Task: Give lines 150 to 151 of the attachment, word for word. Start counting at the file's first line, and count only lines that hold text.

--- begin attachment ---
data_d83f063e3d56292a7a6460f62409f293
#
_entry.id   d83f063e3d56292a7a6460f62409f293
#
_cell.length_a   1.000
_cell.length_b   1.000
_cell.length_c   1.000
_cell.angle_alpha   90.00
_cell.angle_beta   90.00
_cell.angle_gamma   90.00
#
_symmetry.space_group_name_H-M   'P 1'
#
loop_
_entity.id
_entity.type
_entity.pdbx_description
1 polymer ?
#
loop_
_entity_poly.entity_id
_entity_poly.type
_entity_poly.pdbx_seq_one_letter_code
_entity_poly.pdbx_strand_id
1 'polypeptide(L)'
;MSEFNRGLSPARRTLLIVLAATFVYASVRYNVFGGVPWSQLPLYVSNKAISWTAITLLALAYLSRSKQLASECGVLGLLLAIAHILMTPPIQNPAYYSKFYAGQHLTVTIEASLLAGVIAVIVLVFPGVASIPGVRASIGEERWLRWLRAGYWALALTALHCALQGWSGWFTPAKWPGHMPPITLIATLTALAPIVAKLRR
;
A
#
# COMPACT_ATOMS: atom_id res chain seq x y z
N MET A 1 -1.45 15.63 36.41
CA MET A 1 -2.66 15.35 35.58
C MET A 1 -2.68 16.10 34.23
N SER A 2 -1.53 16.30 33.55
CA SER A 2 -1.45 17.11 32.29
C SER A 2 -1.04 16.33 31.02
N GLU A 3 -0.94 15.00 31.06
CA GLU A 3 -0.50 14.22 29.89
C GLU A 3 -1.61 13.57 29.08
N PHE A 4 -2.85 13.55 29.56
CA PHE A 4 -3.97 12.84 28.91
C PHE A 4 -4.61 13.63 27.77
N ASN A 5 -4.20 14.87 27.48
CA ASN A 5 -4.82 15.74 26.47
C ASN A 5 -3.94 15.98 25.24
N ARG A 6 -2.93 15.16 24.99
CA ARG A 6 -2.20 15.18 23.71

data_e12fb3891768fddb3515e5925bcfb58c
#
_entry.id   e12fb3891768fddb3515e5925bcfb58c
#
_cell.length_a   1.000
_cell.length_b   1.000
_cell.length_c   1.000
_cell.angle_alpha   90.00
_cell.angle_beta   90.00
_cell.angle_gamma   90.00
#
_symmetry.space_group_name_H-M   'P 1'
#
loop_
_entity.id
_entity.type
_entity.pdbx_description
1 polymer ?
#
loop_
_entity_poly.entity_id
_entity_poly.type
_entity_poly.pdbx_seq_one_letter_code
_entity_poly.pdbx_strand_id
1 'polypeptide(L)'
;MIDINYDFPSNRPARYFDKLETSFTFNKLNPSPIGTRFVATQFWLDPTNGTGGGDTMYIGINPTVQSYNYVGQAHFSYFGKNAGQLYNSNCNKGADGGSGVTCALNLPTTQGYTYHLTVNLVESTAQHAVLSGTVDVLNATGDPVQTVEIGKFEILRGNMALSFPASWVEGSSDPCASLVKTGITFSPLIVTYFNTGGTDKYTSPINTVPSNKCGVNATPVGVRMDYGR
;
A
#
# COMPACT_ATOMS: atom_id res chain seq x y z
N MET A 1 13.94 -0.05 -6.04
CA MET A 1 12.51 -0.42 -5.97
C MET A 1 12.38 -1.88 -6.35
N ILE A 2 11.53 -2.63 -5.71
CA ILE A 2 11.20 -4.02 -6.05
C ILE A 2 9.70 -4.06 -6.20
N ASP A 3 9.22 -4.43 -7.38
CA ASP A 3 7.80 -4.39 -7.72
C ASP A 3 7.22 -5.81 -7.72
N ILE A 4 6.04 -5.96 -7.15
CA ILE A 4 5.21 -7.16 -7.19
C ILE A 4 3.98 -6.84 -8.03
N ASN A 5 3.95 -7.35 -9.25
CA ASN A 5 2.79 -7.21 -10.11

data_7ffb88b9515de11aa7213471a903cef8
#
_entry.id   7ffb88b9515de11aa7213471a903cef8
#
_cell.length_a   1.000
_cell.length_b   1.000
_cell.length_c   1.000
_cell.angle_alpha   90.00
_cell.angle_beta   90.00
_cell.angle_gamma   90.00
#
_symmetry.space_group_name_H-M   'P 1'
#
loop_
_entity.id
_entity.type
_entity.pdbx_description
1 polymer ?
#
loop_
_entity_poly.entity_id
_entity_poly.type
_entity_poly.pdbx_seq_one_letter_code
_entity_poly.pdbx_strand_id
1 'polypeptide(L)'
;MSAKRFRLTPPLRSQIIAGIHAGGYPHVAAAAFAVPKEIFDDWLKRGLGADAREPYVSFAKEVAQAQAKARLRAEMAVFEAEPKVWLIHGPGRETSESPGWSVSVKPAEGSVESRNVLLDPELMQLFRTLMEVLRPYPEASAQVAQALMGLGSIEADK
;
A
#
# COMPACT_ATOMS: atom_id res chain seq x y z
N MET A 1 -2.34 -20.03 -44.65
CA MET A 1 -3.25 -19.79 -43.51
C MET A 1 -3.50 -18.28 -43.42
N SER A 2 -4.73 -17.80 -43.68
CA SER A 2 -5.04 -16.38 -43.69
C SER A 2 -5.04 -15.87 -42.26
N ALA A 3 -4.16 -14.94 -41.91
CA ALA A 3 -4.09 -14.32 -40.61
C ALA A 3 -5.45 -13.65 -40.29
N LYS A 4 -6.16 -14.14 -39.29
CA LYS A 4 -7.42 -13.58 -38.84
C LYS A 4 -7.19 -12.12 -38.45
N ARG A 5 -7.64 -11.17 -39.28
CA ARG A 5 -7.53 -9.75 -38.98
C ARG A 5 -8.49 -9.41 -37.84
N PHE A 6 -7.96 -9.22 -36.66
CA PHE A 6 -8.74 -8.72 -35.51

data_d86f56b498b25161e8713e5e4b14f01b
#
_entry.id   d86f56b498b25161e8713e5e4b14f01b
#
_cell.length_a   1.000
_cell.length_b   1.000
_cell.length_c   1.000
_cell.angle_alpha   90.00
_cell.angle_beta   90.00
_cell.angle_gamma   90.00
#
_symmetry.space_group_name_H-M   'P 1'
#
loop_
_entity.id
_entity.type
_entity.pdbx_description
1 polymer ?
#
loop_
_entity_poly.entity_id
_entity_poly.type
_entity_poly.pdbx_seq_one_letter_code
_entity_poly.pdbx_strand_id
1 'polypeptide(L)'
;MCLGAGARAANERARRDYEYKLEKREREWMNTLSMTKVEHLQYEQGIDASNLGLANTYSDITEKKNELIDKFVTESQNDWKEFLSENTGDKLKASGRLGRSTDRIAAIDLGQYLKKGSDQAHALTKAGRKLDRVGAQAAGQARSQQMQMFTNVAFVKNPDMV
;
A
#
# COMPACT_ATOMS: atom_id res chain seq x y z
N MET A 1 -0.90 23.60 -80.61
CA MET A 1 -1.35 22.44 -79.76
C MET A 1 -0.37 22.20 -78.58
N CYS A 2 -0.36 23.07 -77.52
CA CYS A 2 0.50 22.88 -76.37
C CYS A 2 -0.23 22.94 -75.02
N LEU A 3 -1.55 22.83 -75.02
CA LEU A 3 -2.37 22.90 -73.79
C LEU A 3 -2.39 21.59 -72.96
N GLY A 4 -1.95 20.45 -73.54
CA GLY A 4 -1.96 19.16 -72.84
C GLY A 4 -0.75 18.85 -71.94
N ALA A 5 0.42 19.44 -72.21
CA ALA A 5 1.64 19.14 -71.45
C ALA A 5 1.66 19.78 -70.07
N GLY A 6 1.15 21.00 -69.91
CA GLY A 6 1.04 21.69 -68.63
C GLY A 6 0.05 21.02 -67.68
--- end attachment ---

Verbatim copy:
_symmetry.space_group_name_H-M   'P 1'
#